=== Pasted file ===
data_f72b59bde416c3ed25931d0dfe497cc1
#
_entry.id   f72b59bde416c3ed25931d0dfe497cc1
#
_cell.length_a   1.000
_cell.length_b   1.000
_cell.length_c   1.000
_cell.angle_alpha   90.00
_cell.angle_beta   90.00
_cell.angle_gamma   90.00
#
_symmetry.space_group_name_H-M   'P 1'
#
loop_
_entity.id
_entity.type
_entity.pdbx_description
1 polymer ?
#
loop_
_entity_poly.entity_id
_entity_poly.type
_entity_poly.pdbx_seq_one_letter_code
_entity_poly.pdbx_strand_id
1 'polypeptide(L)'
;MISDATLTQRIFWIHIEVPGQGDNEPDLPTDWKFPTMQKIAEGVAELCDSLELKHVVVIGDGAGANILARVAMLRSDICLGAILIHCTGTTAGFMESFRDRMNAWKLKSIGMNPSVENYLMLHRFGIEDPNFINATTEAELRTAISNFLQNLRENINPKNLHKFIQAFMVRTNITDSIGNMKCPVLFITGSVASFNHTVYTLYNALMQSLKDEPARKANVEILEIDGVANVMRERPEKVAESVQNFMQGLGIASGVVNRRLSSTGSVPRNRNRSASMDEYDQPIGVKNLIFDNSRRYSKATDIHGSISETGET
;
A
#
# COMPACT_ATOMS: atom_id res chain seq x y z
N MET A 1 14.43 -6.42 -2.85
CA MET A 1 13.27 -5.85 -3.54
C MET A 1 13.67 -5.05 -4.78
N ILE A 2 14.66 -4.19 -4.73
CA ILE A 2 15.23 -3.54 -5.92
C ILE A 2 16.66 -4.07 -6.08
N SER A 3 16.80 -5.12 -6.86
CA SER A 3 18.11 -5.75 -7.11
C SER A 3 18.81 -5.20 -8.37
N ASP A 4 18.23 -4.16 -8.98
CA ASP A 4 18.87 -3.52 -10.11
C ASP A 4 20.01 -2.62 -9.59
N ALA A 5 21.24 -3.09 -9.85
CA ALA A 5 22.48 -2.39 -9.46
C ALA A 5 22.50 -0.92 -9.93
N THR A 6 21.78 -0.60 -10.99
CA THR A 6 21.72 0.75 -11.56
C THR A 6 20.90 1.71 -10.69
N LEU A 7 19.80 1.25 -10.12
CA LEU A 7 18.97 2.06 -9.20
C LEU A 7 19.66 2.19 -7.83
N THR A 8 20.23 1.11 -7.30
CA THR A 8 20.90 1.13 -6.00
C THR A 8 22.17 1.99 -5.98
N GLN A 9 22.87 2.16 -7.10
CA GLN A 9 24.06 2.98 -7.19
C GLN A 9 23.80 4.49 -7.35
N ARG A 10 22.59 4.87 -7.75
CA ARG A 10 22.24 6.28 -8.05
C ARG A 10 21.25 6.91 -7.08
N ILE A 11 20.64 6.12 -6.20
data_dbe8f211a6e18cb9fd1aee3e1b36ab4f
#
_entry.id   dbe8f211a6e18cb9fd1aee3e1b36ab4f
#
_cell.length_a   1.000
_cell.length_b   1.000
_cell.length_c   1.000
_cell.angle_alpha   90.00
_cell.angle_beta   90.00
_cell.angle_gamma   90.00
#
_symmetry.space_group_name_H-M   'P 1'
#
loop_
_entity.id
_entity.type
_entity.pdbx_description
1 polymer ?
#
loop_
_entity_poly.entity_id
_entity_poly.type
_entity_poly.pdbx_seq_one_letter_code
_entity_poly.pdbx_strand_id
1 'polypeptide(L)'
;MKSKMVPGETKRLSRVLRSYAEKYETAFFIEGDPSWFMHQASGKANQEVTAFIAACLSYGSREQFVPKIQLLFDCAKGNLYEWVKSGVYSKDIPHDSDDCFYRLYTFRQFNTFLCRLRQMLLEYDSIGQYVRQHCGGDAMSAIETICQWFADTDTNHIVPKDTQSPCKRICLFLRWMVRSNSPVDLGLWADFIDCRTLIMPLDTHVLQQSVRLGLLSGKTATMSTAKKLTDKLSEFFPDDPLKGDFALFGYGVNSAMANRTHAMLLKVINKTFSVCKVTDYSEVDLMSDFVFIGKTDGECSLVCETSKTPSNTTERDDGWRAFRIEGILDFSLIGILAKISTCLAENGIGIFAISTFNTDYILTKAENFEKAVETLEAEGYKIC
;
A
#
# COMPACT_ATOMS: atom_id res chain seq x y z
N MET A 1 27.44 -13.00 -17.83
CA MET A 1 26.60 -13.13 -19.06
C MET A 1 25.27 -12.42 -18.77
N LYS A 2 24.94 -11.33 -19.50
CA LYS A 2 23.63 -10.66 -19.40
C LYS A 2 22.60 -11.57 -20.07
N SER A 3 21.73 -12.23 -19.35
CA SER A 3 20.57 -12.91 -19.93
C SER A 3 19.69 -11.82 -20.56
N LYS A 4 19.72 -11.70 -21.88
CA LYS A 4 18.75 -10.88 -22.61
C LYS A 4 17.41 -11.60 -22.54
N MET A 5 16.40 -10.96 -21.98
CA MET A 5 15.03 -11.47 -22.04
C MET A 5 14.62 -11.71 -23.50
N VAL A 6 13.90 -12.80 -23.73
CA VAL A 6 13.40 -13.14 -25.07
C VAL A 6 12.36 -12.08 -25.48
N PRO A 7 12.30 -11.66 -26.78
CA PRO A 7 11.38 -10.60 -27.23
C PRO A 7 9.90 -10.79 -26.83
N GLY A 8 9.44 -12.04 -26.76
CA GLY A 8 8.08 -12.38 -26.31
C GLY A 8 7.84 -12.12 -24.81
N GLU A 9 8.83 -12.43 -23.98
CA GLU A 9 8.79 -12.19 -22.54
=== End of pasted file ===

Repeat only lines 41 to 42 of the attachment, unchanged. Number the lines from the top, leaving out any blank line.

CA ASP A 4 18.87 -3.52 -10.11
C ASP A 4 20.01 -2.62 -9.59